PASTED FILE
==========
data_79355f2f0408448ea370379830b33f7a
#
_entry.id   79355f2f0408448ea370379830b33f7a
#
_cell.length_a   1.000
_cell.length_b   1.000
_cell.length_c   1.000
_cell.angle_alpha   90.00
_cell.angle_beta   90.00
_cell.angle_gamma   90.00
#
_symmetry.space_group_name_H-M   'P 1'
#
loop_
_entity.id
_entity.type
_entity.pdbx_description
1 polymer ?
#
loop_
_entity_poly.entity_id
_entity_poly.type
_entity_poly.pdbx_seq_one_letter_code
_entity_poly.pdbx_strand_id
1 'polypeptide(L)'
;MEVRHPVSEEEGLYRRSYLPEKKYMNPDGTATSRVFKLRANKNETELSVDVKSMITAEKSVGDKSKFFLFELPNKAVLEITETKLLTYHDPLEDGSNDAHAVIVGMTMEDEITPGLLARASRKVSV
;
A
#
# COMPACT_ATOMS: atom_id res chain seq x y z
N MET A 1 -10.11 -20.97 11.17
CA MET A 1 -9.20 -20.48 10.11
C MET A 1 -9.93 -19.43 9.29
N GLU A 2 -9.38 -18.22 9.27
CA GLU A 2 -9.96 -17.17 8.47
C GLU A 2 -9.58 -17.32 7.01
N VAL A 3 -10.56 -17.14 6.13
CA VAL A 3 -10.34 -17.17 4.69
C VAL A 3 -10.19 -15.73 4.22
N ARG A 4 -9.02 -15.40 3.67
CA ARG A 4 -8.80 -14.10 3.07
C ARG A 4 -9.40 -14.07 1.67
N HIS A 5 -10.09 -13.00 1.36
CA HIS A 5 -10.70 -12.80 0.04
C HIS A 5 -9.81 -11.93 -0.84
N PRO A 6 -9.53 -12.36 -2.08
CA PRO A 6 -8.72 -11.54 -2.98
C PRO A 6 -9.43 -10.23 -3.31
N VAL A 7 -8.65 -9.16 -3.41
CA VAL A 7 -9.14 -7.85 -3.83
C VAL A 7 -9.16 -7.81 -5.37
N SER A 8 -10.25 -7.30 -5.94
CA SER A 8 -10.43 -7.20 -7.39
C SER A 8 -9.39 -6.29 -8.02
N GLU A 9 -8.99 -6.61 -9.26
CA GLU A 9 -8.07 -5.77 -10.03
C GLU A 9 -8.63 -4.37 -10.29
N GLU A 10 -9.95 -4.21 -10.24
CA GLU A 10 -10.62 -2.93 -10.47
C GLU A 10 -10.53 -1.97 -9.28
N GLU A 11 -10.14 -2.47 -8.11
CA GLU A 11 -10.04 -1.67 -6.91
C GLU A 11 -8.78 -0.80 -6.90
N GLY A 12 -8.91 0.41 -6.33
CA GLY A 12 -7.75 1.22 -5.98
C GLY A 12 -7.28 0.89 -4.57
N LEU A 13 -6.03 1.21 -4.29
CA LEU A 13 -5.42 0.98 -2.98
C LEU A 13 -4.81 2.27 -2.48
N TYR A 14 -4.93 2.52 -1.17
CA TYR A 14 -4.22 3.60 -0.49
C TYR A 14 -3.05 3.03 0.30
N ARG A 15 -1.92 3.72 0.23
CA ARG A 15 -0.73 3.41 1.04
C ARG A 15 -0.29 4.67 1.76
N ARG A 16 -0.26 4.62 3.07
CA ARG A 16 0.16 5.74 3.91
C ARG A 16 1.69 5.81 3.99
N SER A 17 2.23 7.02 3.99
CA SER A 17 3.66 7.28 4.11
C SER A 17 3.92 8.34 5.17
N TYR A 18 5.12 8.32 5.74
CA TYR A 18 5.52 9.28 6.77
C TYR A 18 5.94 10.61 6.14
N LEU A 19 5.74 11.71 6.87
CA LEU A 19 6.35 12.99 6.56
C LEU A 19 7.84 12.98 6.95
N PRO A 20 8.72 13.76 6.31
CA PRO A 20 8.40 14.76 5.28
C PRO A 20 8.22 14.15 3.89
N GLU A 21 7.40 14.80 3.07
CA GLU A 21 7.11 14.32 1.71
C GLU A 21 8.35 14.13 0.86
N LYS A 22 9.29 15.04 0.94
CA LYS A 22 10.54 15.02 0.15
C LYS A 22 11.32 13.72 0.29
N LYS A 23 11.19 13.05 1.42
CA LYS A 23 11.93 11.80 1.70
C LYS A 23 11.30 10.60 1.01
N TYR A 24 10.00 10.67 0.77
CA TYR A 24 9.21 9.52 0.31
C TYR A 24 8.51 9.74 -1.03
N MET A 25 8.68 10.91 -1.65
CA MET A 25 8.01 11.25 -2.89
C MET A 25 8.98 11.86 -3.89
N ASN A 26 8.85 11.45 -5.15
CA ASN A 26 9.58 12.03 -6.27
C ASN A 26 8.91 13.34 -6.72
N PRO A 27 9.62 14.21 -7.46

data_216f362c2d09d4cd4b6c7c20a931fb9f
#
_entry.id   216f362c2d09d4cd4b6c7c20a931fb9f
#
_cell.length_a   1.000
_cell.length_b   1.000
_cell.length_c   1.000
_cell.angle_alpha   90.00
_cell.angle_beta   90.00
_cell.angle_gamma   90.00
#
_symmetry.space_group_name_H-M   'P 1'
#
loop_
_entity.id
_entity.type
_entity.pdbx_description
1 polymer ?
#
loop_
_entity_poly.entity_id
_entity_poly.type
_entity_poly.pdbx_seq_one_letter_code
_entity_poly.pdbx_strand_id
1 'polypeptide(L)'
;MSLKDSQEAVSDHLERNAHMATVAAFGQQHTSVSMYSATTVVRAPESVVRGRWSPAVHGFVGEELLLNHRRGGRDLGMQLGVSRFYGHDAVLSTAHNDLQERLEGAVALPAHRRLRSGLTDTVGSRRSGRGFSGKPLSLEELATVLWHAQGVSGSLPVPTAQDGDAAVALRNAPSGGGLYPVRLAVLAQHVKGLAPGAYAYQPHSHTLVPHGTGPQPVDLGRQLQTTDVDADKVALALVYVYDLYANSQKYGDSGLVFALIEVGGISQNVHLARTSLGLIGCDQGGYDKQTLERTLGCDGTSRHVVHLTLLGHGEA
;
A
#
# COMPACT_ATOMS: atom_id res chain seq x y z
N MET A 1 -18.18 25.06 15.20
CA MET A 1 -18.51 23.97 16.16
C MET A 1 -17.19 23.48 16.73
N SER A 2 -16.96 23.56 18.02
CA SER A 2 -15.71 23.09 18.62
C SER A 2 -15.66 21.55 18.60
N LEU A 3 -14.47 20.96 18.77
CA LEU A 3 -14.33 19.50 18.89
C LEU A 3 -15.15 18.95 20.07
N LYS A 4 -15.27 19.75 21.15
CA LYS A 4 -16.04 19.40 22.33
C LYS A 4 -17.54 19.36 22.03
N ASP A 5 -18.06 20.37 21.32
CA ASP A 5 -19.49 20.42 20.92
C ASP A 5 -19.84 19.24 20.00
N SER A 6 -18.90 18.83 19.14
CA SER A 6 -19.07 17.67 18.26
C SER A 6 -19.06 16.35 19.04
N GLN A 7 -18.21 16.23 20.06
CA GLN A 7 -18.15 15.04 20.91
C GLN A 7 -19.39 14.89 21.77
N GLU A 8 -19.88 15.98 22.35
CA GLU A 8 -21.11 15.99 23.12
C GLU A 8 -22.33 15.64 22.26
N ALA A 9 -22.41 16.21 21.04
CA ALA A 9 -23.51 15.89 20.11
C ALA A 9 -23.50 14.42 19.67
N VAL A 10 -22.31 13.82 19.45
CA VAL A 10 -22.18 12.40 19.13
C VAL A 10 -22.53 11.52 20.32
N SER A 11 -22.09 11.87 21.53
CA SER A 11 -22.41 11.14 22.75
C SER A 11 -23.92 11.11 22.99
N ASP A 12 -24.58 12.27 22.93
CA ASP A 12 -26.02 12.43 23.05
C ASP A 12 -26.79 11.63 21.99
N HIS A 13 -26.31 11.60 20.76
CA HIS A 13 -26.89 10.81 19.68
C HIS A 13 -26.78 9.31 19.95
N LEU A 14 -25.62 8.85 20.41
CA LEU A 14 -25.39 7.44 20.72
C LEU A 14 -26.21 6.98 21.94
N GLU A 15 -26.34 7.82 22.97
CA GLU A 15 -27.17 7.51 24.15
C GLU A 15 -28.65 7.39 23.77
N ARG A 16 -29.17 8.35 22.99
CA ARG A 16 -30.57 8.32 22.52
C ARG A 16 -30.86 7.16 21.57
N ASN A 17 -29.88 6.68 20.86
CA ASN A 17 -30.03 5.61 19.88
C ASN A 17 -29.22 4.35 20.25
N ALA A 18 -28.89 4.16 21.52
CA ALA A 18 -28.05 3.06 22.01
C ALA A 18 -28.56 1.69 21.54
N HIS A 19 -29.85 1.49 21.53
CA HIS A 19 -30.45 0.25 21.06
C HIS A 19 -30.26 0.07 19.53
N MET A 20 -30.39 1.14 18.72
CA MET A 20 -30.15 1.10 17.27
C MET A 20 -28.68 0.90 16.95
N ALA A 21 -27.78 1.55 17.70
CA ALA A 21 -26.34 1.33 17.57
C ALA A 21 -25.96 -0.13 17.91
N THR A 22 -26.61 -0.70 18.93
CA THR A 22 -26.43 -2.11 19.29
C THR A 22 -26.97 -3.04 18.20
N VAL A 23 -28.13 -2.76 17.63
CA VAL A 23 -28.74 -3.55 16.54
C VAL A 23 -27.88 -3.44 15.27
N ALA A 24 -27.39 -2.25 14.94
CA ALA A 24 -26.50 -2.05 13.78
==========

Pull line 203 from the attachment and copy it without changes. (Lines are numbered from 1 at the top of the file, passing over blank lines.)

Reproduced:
N THR A 22 -26.61 -0.70 18.93